Golden Nugget Sweets produced candy bars at its factory on Market Street at Duboce Avenue for more than half a century and two of its brands, Big Hunk and Look bars, are still made today by the candymaker that bought the company in 1972.
Golden Nugget itself is remembered by San Francisco old-timers, but the history of the company is tricky to trace.
Latter day news accounts say it was founded in 1921, but a trademark was issued to Golden Nugget founder Andrew Olsen Jr. in September 1920. The trademark, depicting “Circular drawing of juvenile miner holding nugget in left hand” was created by noted Bay Area artist and illustrator George Blake Lyle (1892-1940).
Olsen, who was born in Denmark in 1895 and came to the United States in 1904, was president of Golden Nugget and the company made candy bars, packaged fudge (trademarked in 1923) and its own brand of four-minute fudge mix.
Partners in the company included Olsen’s younger brother, James, a mechanic at the factory. The brothers received several patents in the 1920s and ‘30s for candy-making machinery and packaging methods.
The company prospered even in the depths of the Great Depression and Golden Nugget increased its 1935 contribution to the Community Chest charity drive in San Francisco by 161 percent over the previous year.
Other partners were Reed Robinson and Albert Baker.
Baker, a San Francisco native and graduate of Lowell High, had a stake in Golden Nugget for 40 years.
Robinson, a native of Kentucky who came to San Francisco in 1906 at age 14, was active in regional and national candy manufacturer trade groups, serving as vice president of the National Candy Association and the Confectioner’s Traffic Bureau.
Robinson and Olsen also worked on patented devices in the 1930s and it was Robinson who guided the company to greater success in the 1940s and ’50s.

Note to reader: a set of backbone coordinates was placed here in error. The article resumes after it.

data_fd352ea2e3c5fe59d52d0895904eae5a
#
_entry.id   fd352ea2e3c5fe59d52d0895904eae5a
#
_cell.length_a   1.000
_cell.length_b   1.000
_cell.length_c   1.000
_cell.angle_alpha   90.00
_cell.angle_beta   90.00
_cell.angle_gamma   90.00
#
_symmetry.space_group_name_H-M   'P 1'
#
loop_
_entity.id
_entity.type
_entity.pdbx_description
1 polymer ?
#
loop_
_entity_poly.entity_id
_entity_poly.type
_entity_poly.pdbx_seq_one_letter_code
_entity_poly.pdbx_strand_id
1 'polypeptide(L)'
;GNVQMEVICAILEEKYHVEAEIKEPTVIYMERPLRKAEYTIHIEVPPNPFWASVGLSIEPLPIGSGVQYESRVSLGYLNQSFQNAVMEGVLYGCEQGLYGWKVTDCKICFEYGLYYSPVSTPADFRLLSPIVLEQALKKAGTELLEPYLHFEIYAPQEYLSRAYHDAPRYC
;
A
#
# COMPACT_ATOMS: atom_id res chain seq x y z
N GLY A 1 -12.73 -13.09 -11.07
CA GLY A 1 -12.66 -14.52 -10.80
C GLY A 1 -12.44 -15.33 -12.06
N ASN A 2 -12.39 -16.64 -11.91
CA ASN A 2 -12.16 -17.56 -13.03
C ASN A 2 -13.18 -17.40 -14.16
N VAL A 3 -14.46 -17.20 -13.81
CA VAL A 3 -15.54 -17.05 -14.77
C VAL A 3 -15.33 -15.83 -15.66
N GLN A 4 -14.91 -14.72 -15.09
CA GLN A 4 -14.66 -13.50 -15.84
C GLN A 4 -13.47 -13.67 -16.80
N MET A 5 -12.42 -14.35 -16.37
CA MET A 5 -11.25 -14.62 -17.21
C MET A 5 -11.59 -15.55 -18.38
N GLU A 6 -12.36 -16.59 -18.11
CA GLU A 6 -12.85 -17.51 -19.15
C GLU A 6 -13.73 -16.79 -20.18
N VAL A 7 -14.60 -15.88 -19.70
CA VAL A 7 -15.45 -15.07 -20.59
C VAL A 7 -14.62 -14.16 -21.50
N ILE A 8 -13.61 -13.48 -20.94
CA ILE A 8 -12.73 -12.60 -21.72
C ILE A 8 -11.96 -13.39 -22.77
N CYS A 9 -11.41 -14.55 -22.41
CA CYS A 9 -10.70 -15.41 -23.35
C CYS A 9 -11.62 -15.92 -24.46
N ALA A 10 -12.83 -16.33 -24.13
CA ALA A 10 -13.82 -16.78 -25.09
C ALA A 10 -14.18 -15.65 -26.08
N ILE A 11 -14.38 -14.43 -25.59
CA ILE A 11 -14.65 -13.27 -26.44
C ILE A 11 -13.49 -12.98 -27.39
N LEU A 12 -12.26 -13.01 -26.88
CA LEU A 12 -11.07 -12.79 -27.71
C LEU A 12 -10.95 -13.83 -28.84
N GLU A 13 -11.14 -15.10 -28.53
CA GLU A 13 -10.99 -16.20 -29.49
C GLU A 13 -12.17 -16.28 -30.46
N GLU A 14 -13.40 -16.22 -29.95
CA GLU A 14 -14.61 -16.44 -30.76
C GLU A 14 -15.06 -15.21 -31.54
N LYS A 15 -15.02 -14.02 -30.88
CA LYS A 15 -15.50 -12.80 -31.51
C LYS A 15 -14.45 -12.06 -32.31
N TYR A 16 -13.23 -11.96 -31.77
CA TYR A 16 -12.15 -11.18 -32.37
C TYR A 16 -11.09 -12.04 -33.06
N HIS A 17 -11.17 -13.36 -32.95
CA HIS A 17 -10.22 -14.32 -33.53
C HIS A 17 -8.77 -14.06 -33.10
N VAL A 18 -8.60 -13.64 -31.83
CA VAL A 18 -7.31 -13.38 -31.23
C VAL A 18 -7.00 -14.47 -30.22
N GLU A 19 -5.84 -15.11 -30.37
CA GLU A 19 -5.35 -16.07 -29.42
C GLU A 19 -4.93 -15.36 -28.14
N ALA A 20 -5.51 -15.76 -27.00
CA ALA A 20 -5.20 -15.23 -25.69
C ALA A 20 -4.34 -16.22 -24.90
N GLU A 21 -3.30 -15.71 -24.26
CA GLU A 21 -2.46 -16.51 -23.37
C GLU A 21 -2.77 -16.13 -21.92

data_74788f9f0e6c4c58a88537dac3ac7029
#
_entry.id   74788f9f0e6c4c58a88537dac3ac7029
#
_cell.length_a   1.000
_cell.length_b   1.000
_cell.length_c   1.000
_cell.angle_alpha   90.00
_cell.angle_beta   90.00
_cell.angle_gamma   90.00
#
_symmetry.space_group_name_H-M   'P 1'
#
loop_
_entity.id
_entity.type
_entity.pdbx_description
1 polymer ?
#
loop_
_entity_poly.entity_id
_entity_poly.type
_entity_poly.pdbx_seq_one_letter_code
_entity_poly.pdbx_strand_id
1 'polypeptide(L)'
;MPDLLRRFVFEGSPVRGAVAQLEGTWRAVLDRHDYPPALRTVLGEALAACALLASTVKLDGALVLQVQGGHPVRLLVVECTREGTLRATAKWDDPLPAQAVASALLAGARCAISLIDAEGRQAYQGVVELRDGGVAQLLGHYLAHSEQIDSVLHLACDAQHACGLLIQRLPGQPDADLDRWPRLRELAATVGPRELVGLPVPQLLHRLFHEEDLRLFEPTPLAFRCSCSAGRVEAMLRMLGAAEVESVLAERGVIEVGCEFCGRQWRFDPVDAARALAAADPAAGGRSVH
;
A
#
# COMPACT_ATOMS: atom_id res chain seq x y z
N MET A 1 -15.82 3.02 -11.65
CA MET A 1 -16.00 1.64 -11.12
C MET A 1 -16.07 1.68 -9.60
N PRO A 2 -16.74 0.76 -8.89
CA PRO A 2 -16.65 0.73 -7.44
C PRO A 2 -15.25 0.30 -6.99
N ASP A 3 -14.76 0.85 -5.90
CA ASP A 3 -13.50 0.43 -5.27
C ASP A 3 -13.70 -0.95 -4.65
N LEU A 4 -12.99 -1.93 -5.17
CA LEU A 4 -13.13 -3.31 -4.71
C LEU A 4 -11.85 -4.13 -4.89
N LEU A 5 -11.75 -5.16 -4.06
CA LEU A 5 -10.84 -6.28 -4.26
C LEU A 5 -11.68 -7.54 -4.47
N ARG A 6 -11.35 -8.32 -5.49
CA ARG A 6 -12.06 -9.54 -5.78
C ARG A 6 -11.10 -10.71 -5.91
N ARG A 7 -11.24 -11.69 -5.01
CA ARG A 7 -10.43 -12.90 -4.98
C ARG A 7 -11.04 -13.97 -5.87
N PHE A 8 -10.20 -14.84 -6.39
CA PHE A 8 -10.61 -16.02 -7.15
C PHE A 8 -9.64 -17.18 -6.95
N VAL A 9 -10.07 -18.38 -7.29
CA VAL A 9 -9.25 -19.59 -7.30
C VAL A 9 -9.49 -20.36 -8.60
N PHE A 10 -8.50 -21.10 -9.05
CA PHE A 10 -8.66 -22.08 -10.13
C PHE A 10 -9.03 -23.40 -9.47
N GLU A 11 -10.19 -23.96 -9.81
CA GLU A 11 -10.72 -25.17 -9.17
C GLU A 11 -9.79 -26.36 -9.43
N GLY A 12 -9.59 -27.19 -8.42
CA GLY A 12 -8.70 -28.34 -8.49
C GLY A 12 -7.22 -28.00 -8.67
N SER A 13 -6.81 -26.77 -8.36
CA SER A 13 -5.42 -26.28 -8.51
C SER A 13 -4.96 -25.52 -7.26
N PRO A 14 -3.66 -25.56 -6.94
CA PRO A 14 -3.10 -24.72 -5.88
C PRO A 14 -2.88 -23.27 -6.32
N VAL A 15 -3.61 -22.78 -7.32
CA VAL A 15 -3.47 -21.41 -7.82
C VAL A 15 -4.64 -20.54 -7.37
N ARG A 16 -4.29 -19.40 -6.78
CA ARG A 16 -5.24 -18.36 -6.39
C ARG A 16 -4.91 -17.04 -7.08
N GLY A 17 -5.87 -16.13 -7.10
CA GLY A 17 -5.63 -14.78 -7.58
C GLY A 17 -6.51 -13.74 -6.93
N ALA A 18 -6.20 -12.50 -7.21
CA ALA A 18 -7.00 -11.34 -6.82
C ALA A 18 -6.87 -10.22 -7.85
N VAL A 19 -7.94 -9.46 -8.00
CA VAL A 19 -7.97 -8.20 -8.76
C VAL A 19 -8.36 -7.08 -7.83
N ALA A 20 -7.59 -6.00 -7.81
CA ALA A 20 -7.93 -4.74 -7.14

Under his leadership, Golden Nugget in the 1950s introduced two new bars that became favorites of kids and adults: Big Hunk and Look. The two new brands were a success and Robinson was featured in “Profile of a candy man,” an article in the trade magazine Candy Industry in 1953 and was given the Kettle Award as Candy Industry Man of the Year in 1956.
Robinson also served as president of the Redwood Empire Association, a business and promotional organization for the counties north of San Francisco.
Regional brands used to be a thing, mass-food wise in most regions of the United States. Homegrown businesses could start out of a kitchen, garage or other space and grow to have a loyal customer base.
That familiarity allowed locally based enterprises to compete with national brands without the advertising and promotional muscle.
The chances were good that much of the snack commodities folks consumed — beer, bread, cookies, candy, potato chips — were locally owned and manufactured nearby, even if the ingredients came from far-flung sources. Most are gone now, having been swallowed up or crowded off grocery shelves by national brands. Langendorf bread, Burgermeister beer, Granny Goose and Laura Scudder potato chips come to mind as Northern California brands that departed after many decades.
A couple of generations have grown up in the Western states with the candy bars introduced by Golden Nugget and they continue to have a faithful following today under another manufacturer.
With its principal partners all around retirement age, Golden Nugget was sold to tobacco giant Lorillard in 1965. Lorillard, like the other big cigarette makers, was looking to diversify its holdings following the 1964 surgeon general’s report on smoking as the cause of fatal illnesses. Lorillard turned to candy as a healthy alternative and added another regional candymaker, Reed Candy Co., to its profile around the same time, announcing plans to elevate the two into a single national brand.
That launch never happened, however, and in 1972 Golden Nugget was sold to Annabelle Candy Co. of Hayward, another regional brand that has managed to survive at candy counters and vending machines despite competition from global competitors scale such as Nestle, Mars and Hershey. Annabelle bought another regional competitor, Cardinet Candy Co. of San Francisco, in 1978.
Annabelle continues to make and market Big Hunk, which it calls a “Chewy, honey-sweetened nougat with whole roasted peanuts,” and Look, essentially a Big Hunk covered in dark chocolate.
“Big Hunk is predominantly distributed from the West Coast to Texas,” the company says on its website, “and can be found in major drug chains, grocery and (convenience) C-Stores. Acquired back in 1970 from Golden Nugget Candy Company, Big Hunk has maintained its loyal following since the early 1950’s.”